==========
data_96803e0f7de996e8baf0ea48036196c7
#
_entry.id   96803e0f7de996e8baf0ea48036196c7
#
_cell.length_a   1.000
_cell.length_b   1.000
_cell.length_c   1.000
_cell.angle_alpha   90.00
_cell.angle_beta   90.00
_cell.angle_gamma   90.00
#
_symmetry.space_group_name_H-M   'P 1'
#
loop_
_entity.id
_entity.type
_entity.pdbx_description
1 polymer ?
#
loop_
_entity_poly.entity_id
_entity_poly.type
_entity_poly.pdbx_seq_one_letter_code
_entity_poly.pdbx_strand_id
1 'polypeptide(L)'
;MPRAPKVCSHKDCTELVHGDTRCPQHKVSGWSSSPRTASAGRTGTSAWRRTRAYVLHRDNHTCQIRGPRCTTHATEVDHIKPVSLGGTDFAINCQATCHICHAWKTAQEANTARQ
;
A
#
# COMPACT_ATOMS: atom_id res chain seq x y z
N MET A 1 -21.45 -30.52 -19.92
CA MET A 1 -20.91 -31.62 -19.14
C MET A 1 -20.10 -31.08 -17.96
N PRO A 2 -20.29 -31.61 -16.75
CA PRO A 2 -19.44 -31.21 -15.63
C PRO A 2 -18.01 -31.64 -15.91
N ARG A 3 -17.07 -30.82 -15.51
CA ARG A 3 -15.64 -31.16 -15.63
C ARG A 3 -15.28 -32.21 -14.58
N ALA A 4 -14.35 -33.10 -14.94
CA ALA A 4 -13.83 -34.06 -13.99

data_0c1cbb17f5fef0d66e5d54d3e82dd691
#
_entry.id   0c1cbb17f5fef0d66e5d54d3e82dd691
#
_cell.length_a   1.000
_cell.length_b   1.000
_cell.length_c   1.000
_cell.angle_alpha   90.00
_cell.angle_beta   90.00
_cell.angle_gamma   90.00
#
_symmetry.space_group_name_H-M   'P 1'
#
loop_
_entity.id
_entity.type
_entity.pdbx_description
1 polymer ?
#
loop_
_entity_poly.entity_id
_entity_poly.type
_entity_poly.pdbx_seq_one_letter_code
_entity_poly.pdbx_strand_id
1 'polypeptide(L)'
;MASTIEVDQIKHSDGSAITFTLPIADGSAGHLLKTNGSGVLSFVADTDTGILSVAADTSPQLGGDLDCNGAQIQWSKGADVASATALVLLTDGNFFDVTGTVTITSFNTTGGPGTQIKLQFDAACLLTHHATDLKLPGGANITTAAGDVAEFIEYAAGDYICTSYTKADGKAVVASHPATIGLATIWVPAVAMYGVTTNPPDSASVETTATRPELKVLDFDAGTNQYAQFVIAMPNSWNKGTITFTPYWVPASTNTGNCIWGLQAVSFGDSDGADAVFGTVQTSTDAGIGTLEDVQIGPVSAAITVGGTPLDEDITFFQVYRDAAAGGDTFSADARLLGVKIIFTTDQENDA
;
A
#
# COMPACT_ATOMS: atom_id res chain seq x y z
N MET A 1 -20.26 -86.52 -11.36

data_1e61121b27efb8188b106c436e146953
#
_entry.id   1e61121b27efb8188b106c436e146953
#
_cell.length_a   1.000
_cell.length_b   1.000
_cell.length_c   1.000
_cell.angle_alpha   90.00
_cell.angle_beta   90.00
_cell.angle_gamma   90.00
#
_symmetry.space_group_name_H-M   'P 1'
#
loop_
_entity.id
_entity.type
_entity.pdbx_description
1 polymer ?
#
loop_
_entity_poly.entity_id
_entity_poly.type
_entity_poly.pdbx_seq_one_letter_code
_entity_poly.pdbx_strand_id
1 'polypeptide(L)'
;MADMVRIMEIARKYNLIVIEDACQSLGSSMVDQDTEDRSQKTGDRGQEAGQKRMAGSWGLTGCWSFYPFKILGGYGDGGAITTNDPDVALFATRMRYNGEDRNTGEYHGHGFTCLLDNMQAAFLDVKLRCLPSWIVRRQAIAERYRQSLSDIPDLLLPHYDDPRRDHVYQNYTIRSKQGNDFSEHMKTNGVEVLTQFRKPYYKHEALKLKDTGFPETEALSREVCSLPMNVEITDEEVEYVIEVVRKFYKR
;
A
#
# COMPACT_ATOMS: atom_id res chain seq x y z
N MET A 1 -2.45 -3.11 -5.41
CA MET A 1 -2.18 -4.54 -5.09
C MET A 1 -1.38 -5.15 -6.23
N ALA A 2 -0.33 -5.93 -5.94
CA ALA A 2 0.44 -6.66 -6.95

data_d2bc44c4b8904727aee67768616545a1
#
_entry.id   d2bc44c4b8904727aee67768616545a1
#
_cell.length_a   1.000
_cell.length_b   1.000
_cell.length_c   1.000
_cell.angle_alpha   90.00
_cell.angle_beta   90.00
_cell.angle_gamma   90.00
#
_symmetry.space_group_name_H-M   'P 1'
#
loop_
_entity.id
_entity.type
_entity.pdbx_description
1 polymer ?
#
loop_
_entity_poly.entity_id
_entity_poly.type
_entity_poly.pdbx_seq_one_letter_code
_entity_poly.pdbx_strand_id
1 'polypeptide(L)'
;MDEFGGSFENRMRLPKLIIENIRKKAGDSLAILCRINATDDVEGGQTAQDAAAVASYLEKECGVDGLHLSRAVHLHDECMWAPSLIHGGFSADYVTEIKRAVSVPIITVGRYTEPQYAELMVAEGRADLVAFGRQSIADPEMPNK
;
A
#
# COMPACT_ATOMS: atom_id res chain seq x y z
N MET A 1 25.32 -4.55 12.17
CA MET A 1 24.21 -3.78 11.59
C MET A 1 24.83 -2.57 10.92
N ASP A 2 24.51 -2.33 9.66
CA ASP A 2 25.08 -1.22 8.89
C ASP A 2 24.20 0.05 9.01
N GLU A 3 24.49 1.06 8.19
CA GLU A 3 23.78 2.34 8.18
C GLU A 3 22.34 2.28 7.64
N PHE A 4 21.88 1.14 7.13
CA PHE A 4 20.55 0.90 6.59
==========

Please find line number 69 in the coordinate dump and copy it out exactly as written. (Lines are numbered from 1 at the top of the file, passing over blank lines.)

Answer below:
A